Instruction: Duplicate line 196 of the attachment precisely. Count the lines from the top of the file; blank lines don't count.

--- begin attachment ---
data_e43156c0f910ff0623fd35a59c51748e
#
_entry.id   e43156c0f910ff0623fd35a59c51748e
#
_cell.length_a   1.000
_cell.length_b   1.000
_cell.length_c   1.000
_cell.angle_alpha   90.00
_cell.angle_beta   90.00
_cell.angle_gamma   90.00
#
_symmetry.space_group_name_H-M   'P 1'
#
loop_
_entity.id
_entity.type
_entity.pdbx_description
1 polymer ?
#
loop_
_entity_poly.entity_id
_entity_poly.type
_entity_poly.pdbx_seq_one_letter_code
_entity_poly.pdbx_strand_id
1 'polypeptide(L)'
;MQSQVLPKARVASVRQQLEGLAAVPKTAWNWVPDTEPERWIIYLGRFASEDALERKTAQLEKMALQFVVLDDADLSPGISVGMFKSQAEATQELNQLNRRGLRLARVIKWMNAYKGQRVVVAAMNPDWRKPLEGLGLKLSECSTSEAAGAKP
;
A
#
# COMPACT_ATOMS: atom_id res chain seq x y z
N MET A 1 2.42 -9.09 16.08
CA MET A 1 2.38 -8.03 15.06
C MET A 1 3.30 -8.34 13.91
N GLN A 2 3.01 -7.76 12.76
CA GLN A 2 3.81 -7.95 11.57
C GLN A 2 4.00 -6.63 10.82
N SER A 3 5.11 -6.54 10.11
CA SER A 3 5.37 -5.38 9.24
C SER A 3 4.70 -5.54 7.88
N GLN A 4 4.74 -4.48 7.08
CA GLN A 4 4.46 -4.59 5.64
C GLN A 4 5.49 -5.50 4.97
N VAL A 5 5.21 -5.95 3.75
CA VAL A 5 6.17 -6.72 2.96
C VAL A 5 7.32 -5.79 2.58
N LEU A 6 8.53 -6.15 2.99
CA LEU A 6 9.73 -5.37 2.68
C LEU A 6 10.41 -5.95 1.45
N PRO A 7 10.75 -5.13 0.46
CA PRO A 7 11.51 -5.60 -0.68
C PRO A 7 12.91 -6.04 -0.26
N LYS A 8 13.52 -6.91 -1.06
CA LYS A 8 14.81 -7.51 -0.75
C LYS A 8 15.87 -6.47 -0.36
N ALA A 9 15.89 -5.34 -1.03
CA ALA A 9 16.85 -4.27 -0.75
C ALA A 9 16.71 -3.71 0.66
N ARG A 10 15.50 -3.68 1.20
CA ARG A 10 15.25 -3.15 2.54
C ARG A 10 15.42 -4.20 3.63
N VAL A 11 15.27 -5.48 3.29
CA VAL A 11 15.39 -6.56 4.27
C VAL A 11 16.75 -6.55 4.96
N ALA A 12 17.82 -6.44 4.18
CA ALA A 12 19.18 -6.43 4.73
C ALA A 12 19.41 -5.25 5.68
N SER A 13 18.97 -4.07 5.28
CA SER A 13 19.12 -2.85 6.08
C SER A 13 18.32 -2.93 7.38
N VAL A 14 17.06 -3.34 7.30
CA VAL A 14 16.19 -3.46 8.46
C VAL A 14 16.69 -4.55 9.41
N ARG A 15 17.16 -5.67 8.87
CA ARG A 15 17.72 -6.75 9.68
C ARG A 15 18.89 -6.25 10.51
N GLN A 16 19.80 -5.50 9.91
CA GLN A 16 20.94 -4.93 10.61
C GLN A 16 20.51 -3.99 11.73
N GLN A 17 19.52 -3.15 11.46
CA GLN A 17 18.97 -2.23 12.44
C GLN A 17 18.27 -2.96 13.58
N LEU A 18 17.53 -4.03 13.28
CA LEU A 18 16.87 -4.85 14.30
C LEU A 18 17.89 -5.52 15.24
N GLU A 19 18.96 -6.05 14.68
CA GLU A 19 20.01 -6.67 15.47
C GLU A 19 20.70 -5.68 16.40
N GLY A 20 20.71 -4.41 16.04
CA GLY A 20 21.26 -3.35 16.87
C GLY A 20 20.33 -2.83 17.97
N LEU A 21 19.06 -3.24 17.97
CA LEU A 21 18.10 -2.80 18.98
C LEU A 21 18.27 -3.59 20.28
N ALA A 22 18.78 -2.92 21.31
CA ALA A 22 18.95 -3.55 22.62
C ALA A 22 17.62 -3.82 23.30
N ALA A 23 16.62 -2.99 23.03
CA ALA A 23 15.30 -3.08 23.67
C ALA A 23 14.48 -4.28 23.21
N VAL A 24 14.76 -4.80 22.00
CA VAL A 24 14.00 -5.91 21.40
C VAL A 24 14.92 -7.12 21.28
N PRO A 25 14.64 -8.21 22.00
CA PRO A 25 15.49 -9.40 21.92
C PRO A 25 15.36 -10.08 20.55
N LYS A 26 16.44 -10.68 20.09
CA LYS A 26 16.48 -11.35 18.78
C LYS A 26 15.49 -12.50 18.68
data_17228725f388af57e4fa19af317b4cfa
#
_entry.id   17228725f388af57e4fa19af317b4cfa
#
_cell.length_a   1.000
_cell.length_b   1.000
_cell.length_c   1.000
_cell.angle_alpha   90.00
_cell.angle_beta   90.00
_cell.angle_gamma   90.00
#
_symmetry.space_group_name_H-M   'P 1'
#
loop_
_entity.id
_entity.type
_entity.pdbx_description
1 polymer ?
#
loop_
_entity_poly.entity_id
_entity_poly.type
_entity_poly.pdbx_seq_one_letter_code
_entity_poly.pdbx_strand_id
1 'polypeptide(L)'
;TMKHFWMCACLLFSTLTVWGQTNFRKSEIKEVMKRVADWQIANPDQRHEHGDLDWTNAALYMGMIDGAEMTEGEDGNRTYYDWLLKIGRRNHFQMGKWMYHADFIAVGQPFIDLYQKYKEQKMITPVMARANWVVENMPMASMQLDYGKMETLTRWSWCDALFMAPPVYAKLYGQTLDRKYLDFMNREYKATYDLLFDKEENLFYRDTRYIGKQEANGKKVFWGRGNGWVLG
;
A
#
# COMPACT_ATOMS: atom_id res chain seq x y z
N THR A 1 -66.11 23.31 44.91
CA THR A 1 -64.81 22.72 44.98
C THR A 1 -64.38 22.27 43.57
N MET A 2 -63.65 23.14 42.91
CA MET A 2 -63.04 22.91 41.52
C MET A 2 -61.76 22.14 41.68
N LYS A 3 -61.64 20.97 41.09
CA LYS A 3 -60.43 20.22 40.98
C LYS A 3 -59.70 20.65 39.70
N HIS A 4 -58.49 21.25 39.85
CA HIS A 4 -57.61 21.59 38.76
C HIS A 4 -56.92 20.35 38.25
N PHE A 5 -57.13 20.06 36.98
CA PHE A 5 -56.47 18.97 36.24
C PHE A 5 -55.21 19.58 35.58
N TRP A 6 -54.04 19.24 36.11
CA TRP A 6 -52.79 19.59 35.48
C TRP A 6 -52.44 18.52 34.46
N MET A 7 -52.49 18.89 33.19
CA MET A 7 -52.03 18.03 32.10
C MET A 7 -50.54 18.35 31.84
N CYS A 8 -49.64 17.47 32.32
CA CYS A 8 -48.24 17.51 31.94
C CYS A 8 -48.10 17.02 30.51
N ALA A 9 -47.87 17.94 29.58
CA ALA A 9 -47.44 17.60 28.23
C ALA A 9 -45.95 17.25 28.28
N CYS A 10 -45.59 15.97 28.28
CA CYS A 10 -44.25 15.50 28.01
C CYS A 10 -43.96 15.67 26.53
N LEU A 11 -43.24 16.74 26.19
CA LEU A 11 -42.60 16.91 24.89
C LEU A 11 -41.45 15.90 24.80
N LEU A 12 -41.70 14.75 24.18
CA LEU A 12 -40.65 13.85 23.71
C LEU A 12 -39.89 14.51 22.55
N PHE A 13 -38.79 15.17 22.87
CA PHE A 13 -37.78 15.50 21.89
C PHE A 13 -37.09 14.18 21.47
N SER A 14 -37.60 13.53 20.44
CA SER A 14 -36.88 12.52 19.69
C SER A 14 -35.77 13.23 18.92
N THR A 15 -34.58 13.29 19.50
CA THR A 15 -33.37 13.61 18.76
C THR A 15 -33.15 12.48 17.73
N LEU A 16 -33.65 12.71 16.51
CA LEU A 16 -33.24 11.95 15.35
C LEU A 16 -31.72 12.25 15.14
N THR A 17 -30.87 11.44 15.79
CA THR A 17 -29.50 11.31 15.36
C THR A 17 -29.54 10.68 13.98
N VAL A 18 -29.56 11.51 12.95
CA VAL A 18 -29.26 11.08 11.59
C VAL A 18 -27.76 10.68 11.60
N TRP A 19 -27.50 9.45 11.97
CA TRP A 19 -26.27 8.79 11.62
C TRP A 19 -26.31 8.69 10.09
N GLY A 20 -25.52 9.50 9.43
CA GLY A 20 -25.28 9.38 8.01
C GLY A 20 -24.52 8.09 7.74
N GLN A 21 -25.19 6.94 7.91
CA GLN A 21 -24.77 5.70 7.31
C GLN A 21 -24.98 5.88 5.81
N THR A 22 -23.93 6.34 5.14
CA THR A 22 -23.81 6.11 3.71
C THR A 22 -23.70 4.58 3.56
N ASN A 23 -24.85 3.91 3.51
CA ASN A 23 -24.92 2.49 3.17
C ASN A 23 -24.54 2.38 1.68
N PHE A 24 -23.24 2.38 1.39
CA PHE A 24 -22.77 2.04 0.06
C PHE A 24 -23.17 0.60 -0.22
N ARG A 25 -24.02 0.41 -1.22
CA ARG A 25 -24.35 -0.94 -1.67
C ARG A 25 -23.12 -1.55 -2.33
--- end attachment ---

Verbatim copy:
N GLY A 20 -25.52 9.50 9.43